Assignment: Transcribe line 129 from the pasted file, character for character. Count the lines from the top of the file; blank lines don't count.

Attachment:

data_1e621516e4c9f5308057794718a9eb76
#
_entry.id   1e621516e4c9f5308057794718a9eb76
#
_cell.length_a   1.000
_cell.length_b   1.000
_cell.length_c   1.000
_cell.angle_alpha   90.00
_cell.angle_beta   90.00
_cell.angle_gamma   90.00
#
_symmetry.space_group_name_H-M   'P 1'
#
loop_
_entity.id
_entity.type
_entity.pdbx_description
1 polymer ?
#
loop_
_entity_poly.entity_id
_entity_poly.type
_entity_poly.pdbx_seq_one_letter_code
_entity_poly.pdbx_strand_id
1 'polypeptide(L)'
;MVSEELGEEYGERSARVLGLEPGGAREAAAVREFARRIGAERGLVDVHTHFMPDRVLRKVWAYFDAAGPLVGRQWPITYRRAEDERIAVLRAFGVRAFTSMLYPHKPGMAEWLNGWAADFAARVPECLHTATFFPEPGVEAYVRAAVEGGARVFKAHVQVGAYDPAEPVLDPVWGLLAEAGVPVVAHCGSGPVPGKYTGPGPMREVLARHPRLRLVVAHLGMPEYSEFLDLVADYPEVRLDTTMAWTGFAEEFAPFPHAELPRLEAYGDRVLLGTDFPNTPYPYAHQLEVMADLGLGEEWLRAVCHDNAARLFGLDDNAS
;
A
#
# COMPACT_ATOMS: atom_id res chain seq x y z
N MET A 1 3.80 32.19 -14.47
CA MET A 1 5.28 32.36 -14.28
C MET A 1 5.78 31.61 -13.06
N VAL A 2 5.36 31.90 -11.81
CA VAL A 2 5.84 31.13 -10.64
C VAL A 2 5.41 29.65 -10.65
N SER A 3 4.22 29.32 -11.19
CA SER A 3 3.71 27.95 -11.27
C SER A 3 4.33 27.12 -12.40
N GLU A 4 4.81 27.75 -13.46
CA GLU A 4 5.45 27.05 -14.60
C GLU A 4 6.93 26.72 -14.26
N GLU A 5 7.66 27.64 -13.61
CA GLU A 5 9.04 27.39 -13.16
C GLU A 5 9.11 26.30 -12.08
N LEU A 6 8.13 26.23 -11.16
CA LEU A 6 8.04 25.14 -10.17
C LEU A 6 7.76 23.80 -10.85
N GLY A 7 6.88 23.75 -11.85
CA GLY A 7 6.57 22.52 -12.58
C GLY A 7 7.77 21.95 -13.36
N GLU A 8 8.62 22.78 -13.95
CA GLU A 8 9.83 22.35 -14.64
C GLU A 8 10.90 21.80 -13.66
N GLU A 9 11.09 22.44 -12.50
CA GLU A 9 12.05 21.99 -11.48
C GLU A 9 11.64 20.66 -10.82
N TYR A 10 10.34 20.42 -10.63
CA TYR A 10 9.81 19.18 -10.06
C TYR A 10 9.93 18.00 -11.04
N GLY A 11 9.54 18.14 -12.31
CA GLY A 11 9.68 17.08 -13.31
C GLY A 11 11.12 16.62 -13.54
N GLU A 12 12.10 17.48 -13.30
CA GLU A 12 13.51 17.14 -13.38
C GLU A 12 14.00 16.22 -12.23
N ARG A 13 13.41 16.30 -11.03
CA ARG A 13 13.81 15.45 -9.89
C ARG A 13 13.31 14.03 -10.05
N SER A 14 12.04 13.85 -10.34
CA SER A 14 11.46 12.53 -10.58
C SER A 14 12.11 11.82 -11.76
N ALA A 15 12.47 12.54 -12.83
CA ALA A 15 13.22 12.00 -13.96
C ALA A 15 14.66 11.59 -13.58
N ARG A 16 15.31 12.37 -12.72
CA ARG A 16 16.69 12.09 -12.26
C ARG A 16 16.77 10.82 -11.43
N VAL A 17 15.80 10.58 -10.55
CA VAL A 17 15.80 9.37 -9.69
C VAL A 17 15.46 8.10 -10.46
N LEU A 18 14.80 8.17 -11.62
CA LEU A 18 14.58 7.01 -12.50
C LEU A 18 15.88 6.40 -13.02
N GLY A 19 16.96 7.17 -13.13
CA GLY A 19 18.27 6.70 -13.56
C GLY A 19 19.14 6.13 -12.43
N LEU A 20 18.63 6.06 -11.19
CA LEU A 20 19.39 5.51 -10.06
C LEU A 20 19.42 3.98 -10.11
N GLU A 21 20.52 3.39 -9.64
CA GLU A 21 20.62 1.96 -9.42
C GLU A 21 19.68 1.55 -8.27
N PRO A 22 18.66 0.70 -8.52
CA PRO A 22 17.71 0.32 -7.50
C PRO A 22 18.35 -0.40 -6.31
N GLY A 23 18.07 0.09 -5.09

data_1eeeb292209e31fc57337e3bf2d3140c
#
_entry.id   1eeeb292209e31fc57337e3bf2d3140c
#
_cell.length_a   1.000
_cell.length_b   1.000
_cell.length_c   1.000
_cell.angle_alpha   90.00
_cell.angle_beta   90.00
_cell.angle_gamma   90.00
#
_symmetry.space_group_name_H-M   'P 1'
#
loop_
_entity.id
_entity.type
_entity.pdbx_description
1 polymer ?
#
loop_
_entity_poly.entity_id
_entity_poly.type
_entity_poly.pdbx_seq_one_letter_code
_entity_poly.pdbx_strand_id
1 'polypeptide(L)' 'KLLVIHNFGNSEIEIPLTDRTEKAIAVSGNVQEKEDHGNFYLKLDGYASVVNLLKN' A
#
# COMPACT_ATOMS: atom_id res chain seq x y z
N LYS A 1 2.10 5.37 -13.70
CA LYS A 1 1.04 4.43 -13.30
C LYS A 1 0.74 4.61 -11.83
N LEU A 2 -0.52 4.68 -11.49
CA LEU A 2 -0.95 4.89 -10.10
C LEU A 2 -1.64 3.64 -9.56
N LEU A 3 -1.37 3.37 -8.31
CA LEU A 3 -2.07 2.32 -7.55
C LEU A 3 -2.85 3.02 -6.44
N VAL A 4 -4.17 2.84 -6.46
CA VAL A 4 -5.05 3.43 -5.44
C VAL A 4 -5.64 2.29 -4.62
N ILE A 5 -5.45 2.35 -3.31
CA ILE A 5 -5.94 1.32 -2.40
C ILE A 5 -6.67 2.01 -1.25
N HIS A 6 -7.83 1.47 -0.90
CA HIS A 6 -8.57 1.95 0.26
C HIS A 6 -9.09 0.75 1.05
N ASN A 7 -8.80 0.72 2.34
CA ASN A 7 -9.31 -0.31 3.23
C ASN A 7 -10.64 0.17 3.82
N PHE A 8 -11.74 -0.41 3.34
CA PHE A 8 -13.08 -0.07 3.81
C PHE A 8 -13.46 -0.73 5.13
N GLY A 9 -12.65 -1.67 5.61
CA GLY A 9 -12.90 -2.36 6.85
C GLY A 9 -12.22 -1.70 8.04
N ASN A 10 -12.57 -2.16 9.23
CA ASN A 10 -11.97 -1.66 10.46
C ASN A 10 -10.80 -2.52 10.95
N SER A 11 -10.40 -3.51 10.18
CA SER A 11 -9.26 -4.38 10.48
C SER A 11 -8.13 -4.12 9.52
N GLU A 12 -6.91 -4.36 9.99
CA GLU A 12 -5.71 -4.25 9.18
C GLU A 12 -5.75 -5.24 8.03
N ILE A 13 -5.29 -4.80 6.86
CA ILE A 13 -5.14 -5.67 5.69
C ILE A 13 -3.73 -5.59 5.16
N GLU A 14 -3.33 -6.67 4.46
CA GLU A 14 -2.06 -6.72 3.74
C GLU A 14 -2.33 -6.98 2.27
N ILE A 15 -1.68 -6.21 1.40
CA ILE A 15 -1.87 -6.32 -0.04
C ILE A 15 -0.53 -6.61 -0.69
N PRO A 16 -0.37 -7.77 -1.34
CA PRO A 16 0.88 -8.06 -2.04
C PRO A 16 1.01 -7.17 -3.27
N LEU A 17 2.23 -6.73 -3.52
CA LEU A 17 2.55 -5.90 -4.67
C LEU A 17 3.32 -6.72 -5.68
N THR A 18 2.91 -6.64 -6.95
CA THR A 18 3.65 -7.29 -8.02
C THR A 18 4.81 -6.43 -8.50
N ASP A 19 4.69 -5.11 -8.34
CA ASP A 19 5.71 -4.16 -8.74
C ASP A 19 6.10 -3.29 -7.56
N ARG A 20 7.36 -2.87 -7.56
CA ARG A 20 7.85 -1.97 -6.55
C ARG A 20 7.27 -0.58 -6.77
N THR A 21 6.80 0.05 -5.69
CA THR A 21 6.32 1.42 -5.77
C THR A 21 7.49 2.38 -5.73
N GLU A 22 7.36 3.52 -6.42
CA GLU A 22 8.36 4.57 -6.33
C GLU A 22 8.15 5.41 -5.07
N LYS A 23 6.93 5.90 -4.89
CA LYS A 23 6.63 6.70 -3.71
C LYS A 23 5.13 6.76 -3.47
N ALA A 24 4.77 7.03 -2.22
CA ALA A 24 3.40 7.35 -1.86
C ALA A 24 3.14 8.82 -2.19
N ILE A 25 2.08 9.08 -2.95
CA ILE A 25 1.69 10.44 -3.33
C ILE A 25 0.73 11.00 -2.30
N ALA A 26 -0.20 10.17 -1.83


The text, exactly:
CA LEU A 2 -0.95 4.89 -10.10